Deborah Dugan, the exiled president and CEO of the Recording Academy, is right about at least one thing: There is an inherent conflict between the Academy’s stated goals of being transparent, diverse and progressive.
Starting in 1995, the final nominations in the “Big Four” categories — album, record and song of the year plus best new artist — have been decided by a select committee that reviews lists of the top vote-getters by rank-and-file members and selects the ones that it deems most worthy. The idea behind that in the beginning was to make the final nominations more progressive; more musically adventurous. In recent years, the committee’s main focus has appeared to be striking a better racial and gender balance.
In the committee’s first year, Pearl Jam‘s Vitalogy and Joan Osborne‘s Relish were nominated for album of the year. While it’s impossible to know for sure, it seems likely that neither album would been nominated if it had been up to rank-and-file voters. In the case of Pearl Jam, the voters of that era weren’t especially plugged in to the Seattle rock scene. Nirvana was never nominated in a Big Four category and didn’t win a Grammy in any category until nearly two years after Kurt Cobain‘s death in 1994. In the case of Osborne, her album and its lead single “One of Us” were just breaking at the point the nominations were announced. “One of Us” first entered the Hot 100 in the second week of December 1995. By the end of the year, Relish was only up to No. 46 on the Billboard 200. (Both album and single went on to make the top 10.) Also, Relish was passed over for a nomination for best rock album.
The committee was established after there was controversy in the industry over the 1994 nominations. Tony Bennett‘s MTV Unplugged and the Three Tenors’ The 3 Tenors in Concert 1994 were nominated for album of the year — while such more contemporary albums as Boyz II Men‘s II, Pearl Jam’s Vs., Pink Floyd‘s The Division Bell, R.E.M.‘s Monster, Snoop Dogg‘s Doggystyle and Common Thread: The Songs of the Eagles were not nominated in that category.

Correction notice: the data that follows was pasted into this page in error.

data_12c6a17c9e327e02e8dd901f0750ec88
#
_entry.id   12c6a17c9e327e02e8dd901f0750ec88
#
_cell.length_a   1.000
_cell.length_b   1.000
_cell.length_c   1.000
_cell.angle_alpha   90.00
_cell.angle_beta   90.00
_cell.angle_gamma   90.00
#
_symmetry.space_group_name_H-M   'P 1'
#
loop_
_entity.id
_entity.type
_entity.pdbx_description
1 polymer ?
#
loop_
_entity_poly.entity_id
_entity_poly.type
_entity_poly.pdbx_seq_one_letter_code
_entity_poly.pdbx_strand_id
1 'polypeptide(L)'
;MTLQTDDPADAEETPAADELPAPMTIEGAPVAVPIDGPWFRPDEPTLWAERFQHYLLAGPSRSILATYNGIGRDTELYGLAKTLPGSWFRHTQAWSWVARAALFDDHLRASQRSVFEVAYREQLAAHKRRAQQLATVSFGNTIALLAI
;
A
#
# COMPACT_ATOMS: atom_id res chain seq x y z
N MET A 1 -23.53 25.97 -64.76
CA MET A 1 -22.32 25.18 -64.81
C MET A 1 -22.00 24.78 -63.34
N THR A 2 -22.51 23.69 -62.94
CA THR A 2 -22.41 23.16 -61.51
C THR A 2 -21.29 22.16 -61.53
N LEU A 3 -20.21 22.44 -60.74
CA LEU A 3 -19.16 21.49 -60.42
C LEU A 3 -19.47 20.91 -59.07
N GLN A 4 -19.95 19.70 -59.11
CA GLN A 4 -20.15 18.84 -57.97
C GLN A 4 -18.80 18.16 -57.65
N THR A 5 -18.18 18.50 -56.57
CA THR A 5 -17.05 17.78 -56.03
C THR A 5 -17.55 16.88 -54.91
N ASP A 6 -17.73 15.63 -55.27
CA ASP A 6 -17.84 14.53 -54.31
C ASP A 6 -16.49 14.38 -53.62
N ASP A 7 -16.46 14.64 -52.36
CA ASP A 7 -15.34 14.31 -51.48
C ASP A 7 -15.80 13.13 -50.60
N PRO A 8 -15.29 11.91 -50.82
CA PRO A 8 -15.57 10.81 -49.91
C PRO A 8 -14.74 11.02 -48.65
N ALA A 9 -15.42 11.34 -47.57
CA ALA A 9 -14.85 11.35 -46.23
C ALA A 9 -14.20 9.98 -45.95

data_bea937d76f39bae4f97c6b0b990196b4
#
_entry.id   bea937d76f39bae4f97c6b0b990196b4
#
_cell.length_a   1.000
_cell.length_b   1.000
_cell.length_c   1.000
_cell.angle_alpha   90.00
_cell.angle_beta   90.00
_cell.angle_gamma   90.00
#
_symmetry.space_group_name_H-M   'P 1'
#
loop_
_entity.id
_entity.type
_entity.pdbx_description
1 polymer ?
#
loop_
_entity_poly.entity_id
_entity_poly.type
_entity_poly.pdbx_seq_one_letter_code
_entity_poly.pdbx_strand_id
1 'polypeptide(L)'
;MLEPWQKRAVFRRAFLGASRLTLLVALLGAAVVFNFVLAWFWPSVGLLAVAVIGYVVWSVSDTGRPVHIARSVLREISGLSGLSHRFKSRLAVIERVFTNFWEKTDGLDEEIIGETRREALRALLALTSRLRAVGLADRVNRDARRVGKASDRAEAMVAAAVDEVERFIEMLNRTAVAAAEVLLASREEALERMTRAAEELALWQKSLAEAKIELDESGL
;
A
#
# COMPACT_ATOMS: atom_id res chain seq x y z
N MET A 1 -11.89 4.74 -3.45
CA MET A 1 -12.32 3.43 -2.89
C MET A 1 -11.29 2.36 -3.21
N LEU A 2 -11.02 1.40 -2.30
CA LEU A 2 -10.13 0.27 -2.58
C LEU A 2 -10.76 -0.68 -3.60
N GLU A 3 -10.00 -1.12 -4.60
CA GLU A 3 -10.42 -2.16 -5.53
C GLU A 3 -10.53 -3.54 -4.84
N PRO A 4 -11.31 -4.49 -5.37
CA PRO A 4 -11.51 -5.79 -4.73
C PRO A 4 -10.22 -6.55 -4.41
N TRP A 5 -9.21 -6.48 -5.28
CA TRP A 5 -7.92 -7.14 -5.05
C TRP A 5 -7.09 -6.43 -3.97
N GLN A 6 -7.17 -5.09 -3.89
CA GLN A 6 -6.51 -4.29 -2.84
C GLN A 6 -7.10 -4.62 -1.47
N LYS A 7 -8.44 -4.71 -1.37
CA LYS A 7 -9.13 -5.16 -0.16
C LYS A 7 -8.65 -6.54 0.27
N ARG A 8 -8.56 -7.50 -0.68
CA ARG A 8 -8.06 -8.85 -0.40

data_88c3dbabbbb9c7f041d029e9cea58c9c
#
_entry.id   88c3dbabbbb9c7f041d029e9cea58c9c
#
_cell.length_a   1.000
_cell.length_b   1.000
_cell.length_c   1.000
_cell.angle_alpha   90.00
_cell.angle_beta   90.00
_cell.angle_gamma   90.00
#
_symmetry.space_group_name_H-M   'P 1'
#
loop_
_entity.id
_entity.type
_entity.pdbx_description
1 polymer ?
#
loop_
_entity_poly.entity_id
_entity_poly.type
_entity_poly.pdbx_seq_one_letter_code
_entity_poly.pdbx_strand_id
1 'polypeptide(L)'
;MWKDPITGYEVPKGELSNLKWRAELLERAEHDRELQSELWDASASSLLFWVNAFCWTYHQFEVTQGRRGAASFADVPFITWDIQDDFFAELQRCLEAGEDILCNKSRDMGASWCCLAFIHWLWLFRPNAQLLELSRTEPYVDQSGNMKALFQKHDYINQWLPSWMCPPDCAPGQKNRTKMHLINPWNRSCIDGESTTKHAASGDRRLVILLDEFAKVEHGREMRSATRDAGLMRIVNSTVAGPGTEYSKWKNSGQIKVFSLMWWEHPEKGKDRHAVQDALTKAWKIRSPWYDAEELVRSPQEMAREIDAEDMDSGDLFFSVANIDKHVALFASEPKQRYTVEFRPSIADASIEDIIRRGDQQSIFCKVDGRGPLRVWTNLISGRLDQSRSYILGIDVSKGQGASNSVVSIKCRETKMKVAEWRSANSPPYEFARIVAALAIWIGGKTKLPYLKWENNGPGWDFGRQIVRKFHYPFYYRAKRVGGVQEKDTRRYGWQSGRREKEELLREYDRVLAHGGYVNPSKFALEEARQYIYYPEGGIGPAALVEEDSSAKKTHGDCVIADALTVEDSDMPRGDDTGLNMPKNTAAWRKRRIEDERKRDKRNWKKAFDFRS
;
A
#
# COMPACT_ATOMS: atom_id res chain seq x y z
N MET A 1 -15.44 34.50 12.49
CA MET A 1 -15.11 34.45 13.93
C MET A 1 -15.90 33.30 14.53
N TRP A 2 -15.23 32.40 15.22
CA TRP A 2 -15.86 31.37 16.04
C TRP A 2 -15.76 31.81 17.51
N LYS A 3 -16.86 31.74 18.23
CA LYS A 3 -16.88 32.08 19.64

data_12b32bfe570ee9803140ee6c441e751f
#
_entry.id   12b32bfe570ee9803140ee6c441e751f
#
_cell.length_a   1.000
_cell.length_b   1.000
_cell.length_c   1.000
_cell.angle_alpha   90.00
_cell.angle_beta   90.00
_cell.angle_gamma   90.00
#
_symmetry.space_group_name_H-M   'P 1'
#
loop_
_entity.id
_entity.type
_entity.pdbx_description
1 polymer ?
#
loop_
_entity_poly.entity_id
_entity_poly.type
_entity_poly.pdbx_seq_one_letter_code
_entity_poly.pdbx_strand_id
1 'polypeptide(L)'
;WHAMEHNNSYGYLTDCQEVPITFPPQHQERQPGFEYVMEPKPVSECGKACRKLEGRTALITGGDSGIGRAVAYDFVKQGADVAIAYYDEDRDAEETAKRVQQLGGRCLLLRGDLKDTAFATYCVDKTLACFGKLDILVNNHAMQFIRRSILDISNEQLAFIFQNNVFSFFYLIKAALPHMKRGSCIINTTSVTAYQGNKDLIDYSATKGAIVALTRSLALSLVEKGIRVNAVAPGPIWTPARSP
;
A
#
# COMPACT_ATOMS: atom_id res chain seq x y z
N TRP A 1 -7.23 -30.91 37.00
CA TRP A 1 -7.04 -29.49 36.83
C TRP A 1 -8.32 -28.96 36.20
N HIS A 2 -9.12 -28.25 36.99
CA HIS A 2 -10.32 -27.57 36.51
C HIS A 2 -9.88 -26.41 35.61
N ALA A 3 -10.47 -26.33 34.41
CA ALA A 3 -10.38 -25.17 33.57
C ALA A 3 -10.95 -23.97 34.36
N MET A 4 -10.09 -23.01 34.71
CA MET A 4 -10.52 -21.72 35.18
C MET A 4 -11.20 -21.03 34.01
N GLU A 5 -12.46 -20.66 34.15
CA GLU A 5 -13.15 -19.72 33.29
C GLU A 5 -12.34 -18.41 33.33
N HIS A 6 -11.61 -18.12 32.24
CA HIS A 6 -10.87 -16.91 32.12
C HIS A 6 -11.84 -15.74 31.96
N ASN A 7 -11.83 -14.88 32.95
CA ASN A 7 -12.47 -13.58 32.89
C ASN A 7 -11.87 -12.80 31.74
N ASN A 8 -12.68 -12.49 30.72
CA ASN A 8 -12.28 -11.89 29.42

The committee was also established to counter a tendency of rank-and-file voters to nominate their favorite artists year after year. Billy Joel received album of the year nominations with four consecutive studio albums from 1979-83. Bonnie Raitt was nominated with three consecutive studio albums from 1989-94. Sting was up for that award with three of his first solo albums.
But is the committee still necessary all these years later? The membership of the Academy has changed a lot since 1995. Many people who were voting members then have died or let their membership lapse or otherwise stopped voting. Many people who are voting now were too young then to be involved in the industry or the Academy. (A few young voters probably weren’t even born in 1995.)
Also the Academy has made some smart moves in recent years which have likely improved voting. They have cut down on the maximum number of categories that members may vote in on the final ballot. That number is currently 15, in addition to the Big Four categories. The thinking there was to limit voters to those categories they are most knowledgeable about.
If the Academy revealed the list of top vote-getters from rank-and-file voters, we could compare it to the final nominations and see for ourselves if the committee is improving the list, making substitutions but not really making it better or worse, or maybe even hurting matters. They don’t reveal the lists, so there’s no way to know.
But any time the committee elevates an artist who would otherwise not be nominated, it is, by definition, denying a nomination to someone who Academy members wanted to see nominated. There are only so many nominations slots in the Big Four categories: five, from 1958, the first year of the Grammys, through 2017, and now eight, starting last year.